Friday, February 18, 2011
The brothers Coen really are unstoppable. It's hard to believe that they were going through a rocky period early on last decade with two misfires in a row--Intolerable Cruelty (2003) and the Lady Killers (2004)--because everything they've touched since then is gold. No Country for Old Men announced the comeback and Burn After Reading, A Serious Man, and now True Grit show just how much they've perfected their craft. Joel and Ethan move their peculiar brand of absurd dark humor along at a brisk pace, putting a great deal of attention into their wacko characters, and stopping mainly to offer an amused and sympathetic chuckle at their inevitable misfortunes. These movies are as sure of themselves as films can be.
True Grit--as has been backed up by some impressive box-office numbers-- is the Coens' most commercially accessible movie to date. It one ups Winter's Bone by going even younger with its badass female star--Mattie Ross (Hailee Steinfeld) has no trouble reminding everyone that she's only 14--giving us a hero to root for without being nearly as depressing as that tale of rural plight. The story, allegedly more faithful to the Charles Portis novel of the same name than John Wayne's 1969 classic, is straightforward; Mattie has to avenge her fathers death and enlists the meanest Marshall she can find, Rooster Cogburn (Jeff Bridges), to help her track down Tom Chaney (Josh Brolin), who's had time to run off into Indian territory. A Texas ranger, LaBoeuf (Matt Damon) , also enters the picture, but Mattie has her doubts about him because she wants Chaney dead for killing her father and not for the negligible crime of killing some Texan senator. Gunfights ensue and a sometimes tenuous bond is formed between the headstrong Mattie and the gruff and unkempt Cogburn. True Grit certainly leans more towards the feel-good end of the spectrum, although that simplistic assessment can be deceiving.
For one, the movie maintains a casual attitude towards death quite different from that of most PG-13 movies, which sport bloodless bullet holes as a way to downplay the onscreen violence. Here, the gallows humor, which often involves actual gallows, touches on the same sort of casual nihilism we've come to expect from the Coens. And there's a lot of it (a lot of bloody bullet holes too). In one of the first scenes, three men getting hanged are the main attraction bringing eager spectators to town. The laughs come when the Indian one has a bag put over his head before he has a chance to pontificate and give his last words. Later, another hanged man becomes an unlikely commodity. Cut down from a tree by Mattie and Rooster, he's picked up by an Indian, who trades him to a comical dentist, who eventually offers him back to Mattie--after the teeth are taken out of course. Both scenes are thoroughly delightful.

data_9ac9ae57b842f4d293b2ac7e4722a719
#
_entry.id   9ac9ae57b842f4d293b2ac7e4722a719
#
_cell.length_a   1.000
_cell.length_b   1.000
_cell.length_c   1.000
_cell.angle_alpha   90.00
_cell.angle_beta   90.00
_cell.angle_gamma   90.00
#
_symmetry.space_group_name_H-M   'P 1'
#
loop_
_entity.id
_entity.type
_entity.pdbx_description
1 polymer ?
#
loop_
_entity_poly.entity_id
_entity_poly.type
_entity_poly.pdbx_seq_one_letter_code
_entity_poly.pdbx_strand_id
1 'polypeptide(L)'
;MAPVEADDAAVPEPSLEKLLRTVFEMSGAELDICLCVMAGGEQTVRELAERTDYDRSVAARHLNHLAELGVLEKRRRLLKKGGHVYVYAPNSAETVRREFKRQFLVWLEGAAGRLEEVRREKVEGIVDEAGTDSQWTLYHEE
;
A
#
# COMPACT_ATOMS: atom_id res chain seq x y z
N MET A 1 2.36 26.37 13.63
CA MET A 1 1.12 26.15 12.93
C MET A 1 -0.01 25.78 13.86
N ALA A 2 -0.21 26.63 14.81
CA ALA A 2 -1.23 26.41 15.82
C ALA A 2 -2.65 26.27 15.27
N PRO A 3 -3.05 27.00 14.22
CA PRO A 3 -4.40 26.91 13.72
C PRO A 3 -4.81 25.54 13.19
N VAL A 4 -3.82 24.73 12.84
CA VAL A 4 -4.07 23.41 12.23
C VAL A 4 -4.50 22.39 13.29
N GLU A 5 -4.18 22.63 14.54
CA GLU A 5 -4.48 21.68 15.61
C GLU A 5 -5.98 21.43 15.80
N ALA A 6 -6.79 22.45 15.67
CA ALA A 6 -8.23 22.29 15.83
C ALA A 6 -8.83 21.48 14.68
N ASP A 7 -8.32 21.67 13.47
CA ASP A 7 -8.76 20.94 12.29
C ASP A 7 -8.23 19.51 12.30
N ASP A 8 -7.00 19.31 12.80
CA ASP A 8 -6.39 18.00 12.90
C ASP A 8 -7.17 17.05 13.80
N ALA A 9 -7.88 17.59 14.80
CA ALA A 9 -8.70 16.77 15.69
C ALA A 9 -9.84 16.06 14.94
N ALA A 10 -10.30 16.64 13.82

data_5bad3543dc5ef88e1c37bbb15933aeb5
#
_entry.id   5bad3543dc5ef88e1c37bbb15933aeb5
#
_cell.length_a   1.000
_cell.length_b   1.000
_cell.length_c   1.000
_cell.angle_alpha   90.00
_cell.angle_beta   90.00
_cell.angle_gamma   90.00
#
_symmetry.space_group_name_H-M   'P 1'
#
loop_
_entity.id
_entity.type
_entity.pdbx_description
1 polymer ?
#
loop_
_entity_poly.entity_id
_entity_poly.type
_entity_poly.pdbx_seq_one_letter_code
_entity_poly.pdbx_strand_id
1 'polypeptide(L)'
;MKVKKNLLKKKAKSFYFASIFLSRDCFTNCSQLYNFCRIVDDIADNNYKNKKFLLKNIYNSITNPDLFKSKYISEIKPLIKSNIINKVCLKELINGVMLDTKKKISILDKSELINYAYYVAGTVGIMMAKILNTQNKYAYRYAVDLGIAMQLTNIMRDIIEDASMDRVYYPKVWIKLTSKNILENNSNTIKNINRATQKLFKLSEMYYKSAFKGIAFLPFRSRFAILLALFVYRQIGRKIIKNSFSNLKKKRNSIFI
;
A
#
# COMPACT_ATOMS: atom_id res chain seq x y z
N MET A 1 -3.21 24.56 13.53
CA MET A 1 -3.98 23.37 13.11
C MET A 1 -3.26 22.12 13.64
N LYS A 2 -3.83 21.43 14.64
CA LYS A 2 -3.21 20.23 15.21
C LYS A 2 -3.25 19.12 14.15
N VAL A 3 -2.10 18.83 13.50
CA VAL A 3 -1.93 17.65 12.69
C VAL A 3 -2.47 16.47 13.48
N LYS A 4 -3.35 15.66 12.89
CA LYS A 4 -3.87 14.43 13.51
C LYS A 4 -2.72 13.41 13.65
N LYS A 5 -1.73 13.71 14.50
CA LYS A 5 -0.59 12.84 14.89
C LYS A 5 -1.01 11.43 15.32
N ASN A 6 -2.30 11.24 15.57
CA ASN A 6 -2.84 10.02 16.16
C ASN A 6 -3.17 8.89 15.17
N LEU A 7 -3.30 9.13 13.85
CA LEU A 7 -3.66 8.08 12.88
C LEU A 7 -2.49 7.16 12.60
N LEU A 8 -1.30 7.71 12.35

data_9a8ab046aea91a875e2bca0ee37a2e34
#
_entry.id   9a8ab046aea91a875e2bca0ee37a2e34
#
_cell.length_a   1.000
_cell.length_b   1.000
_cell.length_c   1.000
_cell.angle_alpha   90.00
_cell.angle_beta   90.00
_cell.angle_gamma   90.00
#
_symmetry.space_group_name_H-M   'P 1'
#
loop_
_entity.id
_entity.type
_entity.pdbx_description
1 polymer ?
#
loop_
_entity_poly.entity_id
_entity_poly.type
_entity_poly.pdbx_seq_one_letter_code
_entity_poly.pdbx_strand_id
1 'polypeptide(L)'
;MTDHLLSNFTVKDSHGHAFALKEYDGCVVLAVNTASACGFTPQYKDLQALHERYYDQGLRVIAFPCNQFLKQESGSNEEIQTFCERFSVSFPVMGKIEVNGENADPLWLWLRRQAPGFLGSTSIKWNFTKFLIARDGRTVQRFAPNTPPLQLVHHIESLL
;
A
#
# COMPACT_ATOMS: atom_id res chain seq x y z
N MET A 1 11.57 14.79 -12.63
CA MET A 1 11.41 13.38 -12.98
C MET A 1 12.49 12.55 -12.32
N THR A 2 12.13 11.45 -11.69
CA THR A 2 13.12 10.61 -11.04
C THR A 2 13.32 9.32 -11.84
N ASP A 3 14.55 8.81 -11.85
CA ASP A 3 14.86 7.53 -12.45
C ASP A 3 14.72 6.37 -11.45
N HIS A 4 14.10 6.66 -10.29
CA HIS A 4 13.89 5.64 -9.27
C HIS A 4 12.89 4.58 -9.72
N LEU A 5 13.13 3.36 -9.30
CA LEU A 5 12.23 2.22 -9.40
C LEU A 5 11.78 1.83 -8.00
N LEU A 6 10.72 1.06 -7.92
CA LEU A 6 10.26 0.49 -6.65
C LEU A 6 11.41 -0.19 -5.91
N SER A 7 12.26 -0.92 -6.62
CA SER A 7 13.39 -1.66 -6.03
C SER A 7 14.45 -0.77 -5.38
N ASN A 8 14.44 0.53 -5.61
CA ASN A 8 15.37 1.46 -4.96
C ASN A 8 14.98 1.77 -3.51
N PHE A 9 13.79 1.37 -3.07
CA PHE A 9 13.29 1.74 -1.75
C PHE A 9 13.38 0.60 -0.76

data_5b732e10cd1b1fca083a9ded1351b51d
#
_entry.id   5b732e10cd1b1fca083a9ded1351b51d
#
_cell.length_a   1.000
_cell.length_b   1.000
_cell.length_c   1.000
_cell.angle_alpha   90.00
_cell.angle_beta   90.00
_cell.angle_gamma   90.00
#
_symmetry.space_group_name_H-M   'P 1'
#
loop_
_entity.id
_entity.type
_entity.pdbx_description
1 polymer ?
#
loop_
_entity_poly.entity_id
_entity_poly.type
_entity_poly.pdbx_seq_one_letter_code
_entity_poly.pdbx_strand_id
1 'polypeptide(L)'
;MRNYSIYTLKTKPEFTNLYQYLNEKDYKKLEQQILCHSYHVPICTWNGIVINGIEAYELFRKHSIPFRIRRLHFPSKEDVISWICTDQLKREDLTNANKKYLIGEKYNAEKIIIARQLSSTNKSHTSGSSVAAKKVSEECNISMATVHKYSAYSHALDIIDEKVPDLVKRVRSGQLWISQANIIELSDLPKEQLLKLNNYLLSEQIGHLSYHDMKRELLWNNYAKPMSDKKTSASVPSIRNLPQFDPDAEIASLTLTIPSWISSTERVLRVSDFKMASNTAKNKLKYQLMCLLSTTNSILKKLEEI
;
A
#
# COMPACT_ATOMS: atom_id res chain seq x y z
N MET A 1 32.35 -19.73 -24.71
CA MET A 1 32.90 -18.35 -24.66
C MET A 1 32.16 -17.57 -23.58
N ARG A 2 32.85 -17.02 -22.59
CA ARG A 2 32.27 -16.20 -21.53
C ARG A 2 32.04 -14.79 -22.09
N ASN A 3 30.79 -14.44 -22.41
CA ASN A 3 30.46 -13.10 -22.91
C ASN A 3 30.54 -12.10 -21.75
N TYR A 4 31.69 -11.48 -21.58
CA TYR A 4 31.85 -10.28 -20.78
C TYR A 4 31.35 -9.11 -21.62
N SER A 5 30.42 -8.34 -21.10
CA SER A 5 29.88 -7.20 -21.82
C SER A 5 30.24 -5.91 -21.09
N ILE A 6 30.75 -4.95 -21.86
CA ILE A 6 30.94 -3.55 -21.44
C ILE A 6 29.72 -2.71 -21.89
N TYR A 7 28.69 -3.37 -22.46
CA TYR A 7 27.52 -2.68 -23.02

I did get the feeling that some concessions were made to keep general audiences happy and to be faithful to the book. Some parts of the film are stirring where they might have been much drier, and the piled on climaxes (all in the book) start to feel they're cribbed from an Indiana Jones movie. All in all, True Grit treads fairly lightly, refusing to take itself too seriously. Perhaps that's for the better because the greatest joy here is in watching Jeff Bridges's often drunken antics and listening to his almost indecipherable ramblings. He's a force of nature as Rooster Cogburn, and the only actor here who's truly able to take on the wordy period vernacular with effortless ease. Not to say the others aren't good. Steinfeld does a fine job wrapping her way around her unwieldy dialogue, and Damon's Texan is hilarious as he trades insults with Cogburn and engages in a pissing contest over who's the more accurate shot. Shooting cornbread, they're both pretty lousy, but under pressure or from 400 hundred feet away, they can't miss.